Tag Info

New answers tagged

1

GeoServer (and it's undelying library GeoTools) are written in Java so that is the language you will need to use. The labeling engine is part of the GeoTools renderer module so you'll need to study and understand how this code works. Assuming that you would like to eventually add this code to the GeoTools library then you'll need to read the Developer's ...


1

With OpenLayers 2 I just used a method of the OpenLayers-feature to check wether it is within a geofencing-zone.I haven't tried this with ol3. Another option would be turf: https://www.mapbox.com/blog/turf-gis-for-web-maps/ See the section"Water Fountains accessible within xxx feet". Instead of water fountains you could use your gps-position with a buffer ...


0

If your objective is to develop a routing program over the sea returning various maritime routes from (origin,destination) pairs, you should rather rely on a linear mesh covering the seas, instead of polygons. I had exactly the same goal and I did something using: The shipping lane dataset "Oak Ridge National Labs CTA Transportation Network Group, Global ...


0

here's the page that link to lat/long calculations Lat/long calculations also this page Lat/long calculations there's a code + calculator


0

You can identify lines with gaps between endpoints using arcpy Geometry objects (v10.1+). The following returns the distance between endpoints: with arcpy.da.SearchCursor("LINES_FC", "SHAPE@") as cursor: for row in cursor: print arcpy.PointGeometry(row[0].firstPoint).distanceTo(arcpy.PointGeometry(row[0].lastPoint)) Of course, additional code ...


0

I've implemented a rough prototype for map matching here, which is relative easy to use. It is based on the open source routing engine and written in Java. The used algorithm is described here.


1

Some good software for this purpose is TauDEM (Terrain Analysis Using Digital Elevation Models). Main page, with info, publications, and downloads for command tools and optional ArcGIS Toolbox interface Source code on GitHub The software uses both D8 and so-called D-infinity (D∞) flow models, which is best illustrated on Fig. 1 of Tesfa et al. (2011). ...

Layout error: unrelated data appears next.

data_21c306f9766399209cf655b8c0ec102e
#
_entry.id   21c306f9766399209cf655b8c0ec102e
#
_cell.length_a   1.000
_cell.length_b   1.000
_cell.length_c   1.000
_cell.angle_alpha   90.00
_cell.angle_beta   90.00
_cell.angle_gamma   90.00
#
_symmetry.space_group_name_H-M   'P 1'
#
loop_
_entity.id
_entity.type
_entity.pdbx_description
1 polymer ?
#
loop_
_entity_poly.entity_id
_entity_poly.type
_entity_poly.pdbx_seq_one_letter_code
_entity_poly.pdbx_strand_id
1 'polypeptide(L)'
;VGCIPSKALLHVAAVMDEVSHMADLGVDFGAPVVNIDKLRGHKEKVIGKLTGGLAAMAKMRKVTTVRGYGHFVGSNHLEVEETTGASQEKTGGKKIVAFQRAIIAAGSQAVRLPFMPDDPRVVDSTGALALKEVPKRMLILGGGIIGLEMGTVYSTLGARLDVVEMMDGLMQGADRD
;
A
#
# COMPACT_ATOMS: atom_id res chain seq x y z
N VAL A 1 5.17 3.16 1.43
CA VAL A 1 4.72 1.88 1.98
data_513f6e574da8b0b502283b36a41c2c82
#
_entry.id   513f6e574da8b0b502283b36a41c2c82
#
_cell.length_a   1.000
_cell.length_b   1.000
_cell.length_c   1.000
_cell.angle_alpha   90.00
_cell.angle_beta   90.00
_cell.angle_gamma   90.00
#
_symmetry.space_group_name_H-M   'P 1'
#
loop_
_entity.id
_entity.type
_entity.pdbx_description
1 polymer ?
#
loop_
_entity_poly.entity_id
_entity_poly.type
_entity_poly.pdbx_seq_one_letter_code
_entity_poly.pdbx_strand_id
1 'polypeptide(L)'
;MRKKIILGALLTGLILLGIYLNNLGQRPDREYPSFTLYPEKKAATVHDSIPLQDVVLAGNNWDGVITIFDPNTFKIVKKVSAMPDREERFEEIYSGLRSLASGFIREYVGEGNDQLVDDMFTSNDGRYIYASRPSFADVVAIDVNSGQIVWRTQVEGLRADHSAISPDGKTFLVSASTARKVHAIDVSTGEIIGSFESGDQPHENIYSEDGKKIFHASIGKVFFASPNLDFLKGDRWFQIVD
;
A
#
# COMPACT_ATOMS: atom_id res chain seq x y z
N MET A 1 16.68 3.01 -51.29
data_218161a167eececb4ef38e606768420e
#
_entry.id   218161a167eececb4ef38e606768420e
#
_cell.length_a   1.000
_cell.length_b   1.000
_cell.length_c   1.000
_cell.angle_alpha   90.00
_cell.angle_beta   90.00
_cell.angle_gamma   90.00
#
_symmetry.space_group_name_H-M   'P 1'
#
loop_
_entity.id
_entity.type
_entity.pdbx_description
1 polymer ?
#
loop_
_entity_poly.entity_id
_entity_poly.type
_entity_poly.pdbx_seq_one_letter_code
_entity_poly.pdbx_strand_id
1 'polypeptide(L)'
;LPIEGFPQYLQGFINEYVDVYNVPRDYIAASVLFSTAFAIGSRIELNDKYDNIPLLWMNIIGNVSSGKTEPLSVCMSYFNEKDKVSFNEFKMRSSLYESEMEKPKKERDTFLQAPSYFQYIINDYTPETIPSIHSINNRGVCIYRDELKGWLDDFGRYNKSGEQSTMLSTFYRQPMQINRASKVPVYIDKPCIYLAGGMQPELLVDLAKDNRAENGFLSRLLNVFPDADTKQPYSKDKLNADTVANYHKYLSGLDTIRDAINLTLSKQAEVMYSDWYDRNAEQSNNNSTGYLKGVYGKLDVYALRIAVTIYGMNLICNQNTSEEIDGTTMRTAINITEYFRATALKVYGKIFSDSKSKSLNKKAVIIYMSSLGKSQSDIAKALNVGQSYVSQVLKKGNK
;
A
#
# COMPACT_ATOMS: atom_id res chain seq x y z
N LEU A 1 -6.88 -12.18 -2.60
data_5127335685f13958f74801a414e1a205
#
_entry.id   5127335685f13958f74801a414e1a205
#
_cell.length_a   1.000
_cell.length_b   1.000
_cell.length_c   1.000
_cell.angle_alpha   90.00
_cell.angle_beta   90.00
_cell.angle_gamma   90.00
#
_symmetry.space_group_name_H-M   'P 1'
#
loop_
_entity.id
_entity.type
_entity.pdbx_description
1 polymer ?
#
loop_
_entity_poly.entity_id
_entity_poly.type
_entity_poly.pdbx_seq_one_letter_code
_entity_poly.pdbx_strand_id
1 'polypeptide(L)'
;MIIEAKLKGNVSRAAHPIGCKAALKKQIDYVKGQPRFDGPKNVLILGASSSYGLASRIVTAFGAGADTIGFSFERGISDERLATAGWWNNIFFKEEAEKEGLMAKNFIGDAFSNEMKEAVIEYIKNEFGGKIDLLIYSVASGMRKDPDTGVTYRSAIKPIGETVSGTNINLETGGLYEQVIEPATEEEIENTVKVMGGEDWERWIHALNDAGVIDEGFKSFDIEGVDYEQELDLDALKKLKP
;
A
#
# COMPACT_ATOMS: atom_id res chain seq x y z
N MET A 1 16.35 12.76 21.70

2

There are a couple of different ways you can do this, and it will vary depending on the software you are using. But in QGIS you can use the Vector Grid tool, which is found in Vector - Research Tools. The tool allows you to set the extent of your working area based on a layer (in your case the polygon layer) and then output either a line or polygon grid ...


0

I have solved a similar problem for a municipality where if a water main breaks they wanted to know where the water goes and what infrastructure, streams, etc. are going to get impacted. If you are using ArcMap then you can use the Cost Path geoprocessing tool. Tool parameters: Input raster or feature destination data - a point representing your spill ...


1

As mentioned by @mdsummer, there is a very good answer to a similar question here If you also need some tolerance on the time in your case, you can modify the distance calculation. Instead of a 2D euclidian distance, use a third dimension for the time. You then compute the distance in a new space that would help you identify "together runners". In order to ...


2

This operation is obviously commutative because its description is entirely in terms of commutative operations. The important, and slightly more interesting, issue concerns whether the operation is associative. Let us temporarily denote this operation by "+". The question is whether for all polygons P, Q, and R it is the case that P + (Q+R) = (P+Q) + ...



Top 50 recent answers are included